After the end of World War II, Bellevue began a rapid transformation as more and more people moved to the once-sleepy town. The community had new schools, new housing developments, a better water supply, miles of roads, and a burgeoning business community, but no governing control to fit all these different pieces together. In 1951, voters were asked to incorporate the City of Bellevue, but the provision was defeated, 92 to 72.
City boosters, led by Chamber of Commerce President Sam Boddy, spent the next two years convincing the community that local citizens were the best people to plan Bellevue's future and that incorporation was the only way to insure this. An independent study predicted that Bellevue's growth would continue unabated, and that incorporation was the only way, "to prevent a way of life from deteriorating."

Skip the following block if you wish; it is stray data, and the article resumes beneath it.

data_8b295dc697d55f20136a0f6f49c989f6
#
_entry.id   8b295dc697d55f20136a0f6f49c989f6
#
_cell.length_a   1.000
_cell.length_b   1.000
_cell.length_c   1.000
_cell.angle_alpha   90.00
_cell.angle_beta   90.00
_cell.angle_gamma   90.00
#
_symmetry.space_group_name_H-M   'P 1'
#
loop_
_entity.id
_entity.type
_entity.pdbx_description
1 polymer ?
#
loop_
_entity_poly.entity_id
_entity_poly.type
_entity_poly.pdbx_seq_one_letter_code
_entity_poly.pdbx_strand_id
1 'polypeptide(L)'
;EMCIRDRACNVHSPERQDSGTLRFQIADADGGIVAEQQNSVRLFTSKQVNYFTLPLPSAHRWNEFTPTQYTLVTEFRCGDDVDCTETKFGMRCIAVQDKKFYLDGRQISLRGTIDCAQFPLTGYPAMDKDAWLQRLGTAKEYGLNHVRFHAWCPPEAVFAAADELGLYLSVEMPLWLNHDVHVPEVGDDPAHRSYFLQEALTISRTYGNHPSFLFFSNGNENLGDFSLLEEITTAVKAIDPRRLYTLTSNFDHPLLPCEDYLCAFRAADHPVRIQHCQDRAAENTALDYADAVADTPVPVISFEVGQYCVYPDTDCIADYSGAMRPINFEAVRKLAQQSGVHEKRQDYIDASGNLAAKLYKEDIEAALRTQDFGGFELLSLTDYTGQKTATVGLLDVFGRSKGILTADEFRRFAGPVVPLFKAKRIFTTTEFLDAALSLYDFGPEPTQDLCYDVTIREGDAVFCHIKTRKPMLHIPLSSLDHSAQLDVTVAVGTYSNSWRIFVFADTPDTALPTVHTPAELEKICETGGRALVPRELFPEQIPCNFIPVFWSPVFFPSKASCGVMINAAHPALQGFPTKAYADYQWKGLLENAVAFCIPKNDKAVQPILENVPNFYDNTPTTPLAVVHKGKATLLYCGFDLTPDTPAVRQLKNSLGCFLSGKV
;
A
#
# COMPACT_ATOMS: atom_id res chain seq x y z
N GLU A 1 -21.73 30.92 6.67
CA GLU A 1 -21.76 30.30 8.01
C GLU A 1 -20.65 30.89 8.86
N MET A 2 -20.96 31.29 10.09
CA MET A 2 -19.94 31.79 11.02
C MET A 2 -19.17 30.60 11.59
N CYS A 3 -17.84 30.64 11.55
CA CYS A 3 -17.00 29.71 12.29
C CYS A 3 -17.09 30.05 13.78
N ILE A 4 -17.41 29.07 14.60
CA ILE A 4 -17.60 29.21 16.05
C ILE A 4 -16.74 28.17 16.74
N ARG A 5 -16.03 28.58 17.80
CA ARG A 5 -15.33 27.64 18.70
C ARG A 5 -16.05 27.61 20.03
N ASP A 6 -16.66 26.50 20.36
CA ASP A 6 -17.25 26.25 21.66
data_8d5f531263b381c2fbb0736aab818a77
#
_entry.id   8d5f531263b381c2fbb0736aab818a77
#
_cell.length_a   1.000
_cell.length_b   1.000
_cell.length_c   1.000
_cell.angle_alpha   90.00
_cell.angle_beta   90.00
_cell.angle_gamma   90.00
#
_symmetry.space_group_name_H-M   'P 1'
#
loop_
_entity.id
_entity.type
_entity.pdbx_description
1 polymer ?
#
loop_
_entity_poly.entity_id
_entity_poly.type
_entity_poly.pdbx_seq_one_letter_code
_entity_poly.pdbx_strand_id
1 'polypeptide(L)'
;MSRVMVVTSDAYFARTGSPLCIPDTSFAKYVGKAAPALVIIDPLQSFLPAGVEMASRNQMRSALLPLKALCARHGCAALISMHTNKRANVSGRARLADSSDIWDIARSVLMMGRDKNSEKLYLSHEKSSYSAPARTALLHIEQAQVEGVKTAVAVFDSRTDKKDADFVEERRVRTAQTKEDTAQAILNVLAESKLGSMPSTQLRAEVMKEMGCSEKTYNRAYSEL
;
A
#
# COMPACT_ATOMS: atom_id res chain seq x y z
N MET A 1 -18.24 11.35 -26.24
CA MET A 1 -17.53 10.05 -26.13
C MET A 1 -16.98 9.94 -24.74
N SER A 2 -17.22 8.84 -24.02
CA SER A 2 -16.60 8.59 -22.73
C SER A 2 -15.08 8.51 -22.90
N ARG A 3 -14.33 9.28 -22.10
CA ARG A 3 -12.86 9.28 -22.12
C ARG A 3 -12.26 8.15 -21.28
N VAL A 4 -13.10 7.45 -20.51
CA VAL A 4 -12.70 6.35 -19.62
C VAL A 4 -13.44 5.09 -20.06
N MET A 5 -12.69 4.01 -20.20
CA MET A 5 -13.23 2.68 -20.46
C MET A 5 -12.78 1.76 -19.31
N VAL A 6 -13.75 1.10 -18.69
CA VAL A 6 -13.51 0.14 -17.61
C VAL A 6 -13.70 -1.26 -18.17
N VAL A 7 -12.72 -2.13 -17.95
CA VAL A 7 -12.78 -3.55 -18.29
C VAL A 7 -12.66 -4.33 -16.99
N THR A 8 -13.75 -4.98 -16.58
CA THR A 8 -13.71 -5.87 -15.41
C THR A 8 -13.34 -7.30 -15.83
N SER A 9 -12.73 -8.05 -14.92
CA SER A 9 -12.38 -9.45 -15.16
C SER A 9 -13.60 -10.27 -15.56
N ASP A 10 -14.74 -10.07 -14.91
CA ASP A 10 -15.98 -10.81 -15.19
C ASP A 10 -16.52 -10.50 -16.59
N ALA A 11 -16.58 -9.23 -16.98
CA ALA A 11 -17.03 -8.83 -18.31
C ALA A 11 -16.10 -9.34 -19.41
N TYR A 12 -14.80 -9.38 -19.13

The issue went back to the ballot box. On March 24, 1953, voters approved incorporation by a vote of 885 to 461, and on March 31, Bellevue became a third-class city, with a council-manager form of government.
Bellevue's first city council was composed of Charles Bovee, Phil Bessor, Thomas Dann, George Kardong, Melvin Love, Alden Hanson, and Albert Prince. They hired Evan E. Peterson as the first city manager; and elected Charles Bovee as the first mayor. Bovee had pushed for incorporation as early as 1931, and his wife Jenny had been a prime mover in starting the city's Strawberry Festival in 1925.